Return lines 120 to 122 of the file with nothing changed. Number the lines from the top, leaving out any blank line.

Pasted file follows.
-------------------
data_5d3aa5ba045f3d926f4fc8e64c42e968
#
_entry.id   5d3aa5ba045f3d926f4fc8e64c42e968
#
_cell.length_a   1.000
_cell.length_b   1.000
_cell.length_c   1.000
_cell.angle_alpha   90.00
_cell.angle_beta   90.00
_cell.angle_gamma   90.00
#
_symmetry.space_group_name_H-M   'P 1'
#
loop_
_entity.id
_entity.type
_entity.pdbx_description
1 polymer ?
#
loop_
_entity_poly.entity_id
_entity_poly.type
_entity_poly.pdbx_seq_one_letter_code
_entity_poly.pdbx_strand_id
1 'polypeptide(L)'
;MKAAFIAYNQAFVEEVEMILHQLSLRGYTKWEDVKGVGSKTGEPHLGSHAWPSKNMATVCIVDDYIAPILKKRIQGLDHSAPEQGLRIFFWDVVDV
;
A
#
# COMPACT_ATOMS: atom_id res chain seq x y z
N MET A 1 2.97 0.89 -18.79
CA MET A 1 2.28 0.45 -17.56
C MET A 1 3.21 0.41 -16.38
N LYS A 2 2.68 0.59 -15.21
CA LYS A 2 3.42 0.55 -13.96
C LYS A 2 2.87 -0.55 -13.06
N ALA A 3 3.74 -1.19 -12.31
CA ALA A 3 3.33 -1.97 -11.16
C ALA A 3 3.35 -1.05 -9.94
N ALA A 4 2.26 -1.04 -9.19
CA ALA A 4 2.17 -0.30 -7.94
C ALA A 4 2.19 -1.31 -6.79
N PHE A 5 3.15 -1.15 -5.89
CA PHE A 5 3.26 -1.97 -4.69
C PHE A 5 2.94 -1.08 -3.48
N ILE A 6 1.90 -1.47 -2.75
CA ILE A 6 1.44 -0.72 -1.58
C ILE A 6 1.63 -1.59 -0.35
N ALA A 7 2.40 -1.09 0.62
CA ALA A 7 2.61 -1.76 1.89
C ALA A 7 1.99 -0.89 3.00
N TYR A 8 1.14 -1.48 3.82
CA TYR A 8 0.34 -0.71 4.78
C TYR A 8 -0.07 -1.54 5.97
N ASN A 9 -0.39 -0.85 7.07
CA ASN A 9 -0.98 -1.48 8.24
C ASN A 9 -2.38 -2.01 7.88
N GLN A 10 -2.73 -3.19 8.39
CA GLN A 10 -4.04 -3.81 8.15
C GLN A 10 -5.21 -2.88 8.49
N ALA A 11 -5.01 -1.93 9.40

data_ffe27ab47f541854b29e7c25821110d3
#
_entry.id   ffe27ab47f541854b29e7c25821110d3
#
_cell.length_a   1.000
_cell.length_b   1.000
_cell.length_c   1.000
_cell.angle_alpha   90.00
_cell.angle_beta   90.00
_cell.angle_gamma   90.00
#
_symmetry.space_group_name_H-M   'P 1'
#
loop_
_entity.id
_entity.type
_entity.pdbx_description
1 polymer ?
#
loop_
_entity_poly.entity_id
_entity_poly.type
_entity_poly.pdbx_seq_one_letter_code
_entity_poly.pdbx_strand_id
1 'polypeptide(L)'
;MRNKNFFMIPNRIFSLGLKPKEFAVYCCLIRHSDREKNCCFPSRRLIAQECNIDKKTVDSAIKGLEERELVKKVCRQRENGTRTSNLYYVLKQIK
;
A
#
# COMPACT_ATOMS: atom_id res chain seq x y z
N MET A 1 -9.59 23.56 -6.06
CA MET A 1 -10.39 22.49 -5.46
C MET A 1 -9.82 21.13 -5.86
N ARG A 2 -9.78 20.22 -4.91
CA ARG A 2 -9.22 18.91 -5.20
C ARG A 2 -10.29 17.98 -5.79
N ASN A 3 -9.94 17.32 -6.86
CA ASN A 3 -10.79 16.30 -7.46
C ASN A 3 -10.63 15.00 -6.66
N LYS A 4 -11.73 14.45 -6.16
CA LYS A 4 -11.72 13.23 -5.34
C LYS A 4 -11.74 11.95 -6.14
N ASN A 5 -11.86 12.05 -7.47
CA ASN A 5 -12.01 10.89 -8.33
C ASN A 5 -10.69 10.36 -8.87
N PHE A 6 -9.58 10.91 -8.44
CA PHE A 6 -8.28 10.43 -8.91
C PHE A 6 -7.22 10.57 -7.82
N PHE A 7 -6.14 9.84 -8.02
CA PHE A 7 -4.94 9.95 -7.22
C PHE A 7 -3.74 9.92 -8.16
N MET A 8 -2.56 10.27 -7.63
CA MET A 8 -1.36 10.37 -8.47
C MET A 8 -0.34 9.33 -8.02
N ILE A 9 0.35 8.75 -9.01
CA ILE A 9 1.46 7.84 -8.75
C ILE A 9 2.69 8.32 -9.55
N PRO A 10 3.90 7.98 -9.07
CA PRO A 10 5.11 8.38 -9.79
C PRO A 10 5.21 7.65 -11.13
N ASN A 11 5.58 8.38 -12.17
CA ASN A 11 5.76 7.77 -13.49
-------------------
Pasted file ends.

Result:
CA PRO A 10 5.11 8.38 -9.79
C PRO A 10 5.21 7.65 -11.13
N ASN A 11 5.58 8.38 -12.17